"It was a privilege," Gardner said Monday night at the Ufer Quarterback Club Banquet in Ann Arbor. "I don't think people understand how much of a privilege it was to not only be a quarterback at Michigan, but just to be a part of this university whether you're a student-athlete or not," "And I knew that as a sophomore in high school. I knew this was a special place."
Mattison has us transitioning to a 4-3 defense. This strikes me as a good decision, in the abstract. But I'm curious as to what everyone thinks about this. How will it fit our personnel? What will it allow us to do on defense? What, specifically, will it help us improve upon from our 2010 defensive nadir? Are there any drawbacks to using scheme in the Big 10 or FBS that we should be aware of?
This season has had moments of extremely heated debate, regarding the performance of the defense. The schism in views is based on two views:
1. GERG is a bad coach
2. Our talent level is severely depleted
I decided to look at tackling technique of our defense, more specifically on the bad technique aspect of it. This particular point of emphasis is almost consistently attributed to coaching, as good technique usually only transfers to the game field when it is instilled upon repeated coaching and re-coaching in situations where poor technique is used.
This season, time and again, we have the ball player wrapped up, and then 3 yards later they have picked up the 1st down on 3rd and forever. I thought it was about time to look at tackling, both who is making/missing them and why.
About the analysis:
1. I regarded made tackles as anytime a player made contact with the ballcarrier and that ballcarrier ended up down by contact using solid tackling technique. I did not look at technique of made tackles, as after 1/2 of tape review most of the tackles that were made were of good technique. Any tackle that forced the ball-carrier out of bounds was counted as a made tackle.
2. I designated missed tackles as failing to make a tackle in space, taking an extremely bad angle on a tackle that should have been made, or simply just getting the hit but not bringing down the ballcarrier.
4. Bad Form takes into account any missed tackle that used any of the following:
- Head on the upfield side
- Arm/Jersey tackling
- Any hit at or above the numbers
- Getting "shook" in open field due to not breaking down or overpursuit.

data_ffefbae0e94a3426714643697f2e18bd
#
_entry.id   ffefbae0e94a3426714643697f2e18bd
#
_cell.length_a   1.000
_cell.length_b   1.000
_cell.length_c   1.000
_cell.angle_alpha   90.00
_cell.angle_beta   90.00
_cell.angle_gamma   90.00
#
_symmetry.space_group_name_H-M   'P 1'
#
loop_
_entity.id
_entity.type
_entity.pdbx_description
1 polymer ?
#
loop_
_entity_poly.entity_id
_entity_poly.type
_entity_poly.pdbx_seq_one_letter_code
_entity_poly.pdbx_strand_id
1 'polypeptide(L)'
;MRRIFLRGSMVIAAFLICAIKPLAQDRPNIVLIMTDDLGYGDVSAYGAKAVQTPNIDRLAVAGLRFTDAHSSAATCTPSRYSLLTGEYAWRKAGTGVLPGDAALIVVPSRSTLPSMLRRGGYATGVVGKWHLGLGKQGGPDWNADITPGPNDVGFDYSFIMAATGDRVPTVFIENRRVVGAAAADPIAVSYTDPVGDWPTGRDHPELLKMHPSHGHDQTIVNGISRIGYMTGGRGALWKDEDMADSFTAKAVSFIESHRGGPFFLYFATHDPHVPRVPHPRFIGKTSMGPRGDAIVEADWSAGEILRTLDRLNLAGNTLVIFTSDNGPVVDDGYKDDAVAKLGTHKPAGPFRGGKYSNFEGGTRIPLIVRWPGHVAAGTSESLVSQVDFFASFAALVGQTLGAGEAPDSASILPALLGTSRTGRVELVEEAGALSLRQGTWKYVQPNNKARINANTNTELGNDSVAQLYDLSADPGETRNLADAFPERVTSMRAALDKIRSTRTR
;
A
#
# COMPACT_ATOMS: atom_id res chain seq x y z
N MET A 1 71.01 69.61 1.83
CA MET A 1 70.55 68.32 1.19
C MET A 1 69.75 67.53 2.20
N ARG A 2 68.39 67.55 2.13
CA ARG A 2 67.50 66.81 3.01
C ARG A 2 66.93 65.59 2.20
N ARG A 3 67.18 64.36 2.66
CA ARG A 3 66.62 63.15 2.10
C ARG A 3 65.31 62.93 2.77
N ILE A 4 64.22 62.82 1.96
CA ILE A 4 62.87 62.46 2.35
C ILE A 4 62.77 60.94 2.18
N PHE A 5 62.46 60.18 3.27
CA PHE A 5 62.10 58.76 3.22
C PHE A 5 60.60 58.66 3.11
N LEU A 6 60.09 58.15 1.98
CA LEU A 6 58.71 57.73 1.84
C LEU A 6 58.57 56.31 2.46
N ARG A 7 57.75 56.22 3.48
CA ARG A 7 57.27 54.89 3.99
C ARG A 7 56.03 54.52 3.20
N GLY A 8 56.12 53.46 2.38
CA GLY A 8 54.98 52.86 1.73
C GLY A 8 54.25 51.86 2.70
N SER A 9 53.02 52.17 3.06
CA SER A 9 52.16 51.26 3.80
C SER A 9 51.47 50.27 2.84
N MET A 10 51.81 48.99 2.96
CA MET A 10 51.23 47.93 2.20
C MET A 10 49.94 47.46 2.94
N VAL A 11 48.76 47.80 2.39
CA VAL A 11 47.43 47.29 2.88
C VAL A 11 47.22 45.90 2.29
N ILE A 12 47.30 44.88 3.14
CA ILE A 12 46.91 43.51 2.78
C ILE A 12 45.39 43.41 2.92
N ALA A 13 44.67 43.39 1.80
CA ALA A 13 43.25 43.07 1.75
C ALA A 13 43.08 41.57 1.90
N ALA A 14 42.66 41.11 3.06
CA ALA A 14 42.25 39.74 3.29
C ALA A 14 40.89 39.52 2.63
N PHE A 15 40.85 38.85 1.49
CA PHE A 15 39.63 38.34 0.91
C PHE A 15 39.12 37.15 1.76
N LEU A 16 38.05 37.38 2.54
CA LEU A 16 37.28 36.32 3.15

The difference here is missed tackles in my mind sometimes come from being literally overpowered or stiff-armed, not a technique avenue. If the UM defender made the hit with the head on the right side and attempted to wrap up but the ballcarrier just slipped through, I counted this as a missed tackle only. If, however, the same play happened with the UM defender coming in high and behind, this was counted as both a missed and bad form tackle.
To derive the "Tackling Efficiency" I used the following formulas as necessary (feel free to critique or ask me to add things, as I am not a math whiz)
- Player Tackling Technique: (Made Tackles - Missed Tackles)/(Bad Form Missed Tackles+1)
- Team Tackling Technique: (Made tackles - (Missed Tackles+ TDs))/(Bad Form Missed Tackles)
Individual Players Tackling Efficiency:
|UConn||Notre Dame||MSU||IOWA||Season Ave|
* N denotes games where player did not participate or had no made or missed tackles
A few notes from the individual analysis:
- Kovacs is by far our best tackler, with Mouton, Johnson and surprisingly Gordon #15 as the 2,3,4 respectively.
- Of the guys on this list, the biggest suprise was Martin, however I think it is important to remeber that this tackling eff. calculation puts weight on total tackles made, and Martin gets doubled. A lot. (in review of my stats, Martin only missed 3 tackles total, with 2 by bad form)
- In the two games Demens played, he was an absolute tackling machine.
- Ezeh really cannot tackle.
Team Tackling Technique:
|UConn||Notre Dame||MSU||Iowa||Season Ave.|
We were much better at tackling UConn in space than anyone else, not suprisingly this was the team with the least athletic roster.Notes from the team portion:
- MSU was an absolutely terrible day, with almost a missed tackle per made tackle, and lots of bad form tackles all over
- We are consistently worse at tackling with good technique than all 4 of the opponents analyzed, two B10 "good" defenses and 2 middle of the pack to bad defenses
- On the season for these 4 games we are averaging about 2 missed tackles with 1 missed tackle by bad form every 3 tackles made
These statistics correlate with what I have been seeing every week. Mouton is great at times and inconsistent at times, and Kovacs is a stud at bringing down the ball carrier. Ezeh was a sub-par MLB and Martin gets doubled. I have high hopes for Demens, Johnson and Gordon (both of them).